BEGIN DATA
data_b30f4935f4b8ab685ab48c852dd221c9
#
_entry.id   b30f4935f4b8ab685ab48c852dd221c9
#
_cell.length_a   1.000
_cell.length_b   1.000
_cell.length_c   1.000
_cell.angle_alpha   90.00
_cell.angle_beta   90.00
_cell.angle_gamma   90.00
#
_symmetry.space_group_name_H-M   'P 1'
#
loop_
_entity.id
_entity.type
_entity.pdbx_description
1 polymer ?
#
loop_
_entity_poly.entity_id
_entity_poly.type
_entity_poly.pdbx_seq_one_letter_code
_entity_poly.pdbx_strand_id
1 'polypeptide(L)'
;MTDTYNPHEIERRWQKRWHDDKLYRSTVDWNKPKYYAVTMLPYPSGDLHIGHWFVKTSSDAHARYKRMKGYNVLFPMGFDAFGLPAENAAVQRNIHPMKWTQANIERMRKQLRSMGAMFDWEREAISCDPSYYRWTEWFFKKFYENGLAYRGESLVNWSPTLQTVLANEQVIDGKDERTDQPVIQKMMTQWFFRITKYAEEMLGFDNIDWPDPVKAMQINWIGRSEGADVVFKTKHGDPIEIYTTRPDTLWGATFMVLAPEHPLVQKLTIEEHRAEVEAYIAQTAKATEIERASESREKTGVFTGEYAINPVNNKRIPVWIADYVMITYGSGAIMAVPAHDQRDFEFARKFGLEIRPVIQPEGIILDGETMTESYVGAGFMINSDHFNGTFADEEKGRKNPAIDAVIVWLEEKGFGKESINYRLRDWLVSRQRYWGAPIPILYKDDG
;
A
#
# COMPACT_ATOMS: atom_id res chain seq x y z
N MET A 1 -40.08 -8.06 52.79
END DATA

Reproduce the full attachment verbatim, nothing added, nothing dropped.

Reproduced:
data_b30f4935f4b8ab685ab48c852dd221c9
#
_entry.id   b30f4935f4b8ab685ab48c852dd221c9
#
_cell.length_a   1.000
_cell.length_b   1.000
_cell.length_c   1.000
_cell.angle_alpha   90.00
_cell.angle_beta   90.00
_cell.angle_gamma   90.00
#
_symmetry.space_group_name_H-M   'P 1'
#
loop_
_entity.id
_entity.type
_entity.pdbx_description
1 polymer ?
#
loop_
_entity_poly.entity_id
_entity_poly.type
_entity_poly.pdbx_seq_one_letter_code
_entity_poly.pdbx_strand_id
1 'polypeptide(L)'
;MTDTYNPHEIERRWQKRWHDDKLYRSTVDWNKPKYYAVTMLPYPSGDLHIGHWFVKTSSDAHARYKRMKGYNVLFPMGFDAFGLPAENAAVQRNIHPMKWTQANIERMRKQLRSMGAMFDWEREAISCDPSYYRWTEWFFKKFYENGLAYRGESLVNWSPTLQTVLANEQVIDGKDERTDQPVIQKMMTQWFFRITKYAEEMLGFDNIDWPDPVKAMQINWIGRSEGADVVFKTKHGDPIEIYTTRPDTLWGATFMVLAPEHPLVQKLTIEEHRAEVEAYIAQTAKATEIERASESREKTGVFTGEYAINPVNNKRIPVWIADYVMITYGSGAIMAVPAHDQRDFEFARKFGLEIRPVIQPEGIILDGETMTESYVGAGFMINSDHFNGTFADEEKGRKNPAIDAVIVWLEEKGFGKESINYRLRDWLVSRQRYWGAPIPILYKDDG
;
A
#
# COMPACT_ATOMS: atom_id res chain seq x y z
N MET A 1 -40.08 -8.06 52.79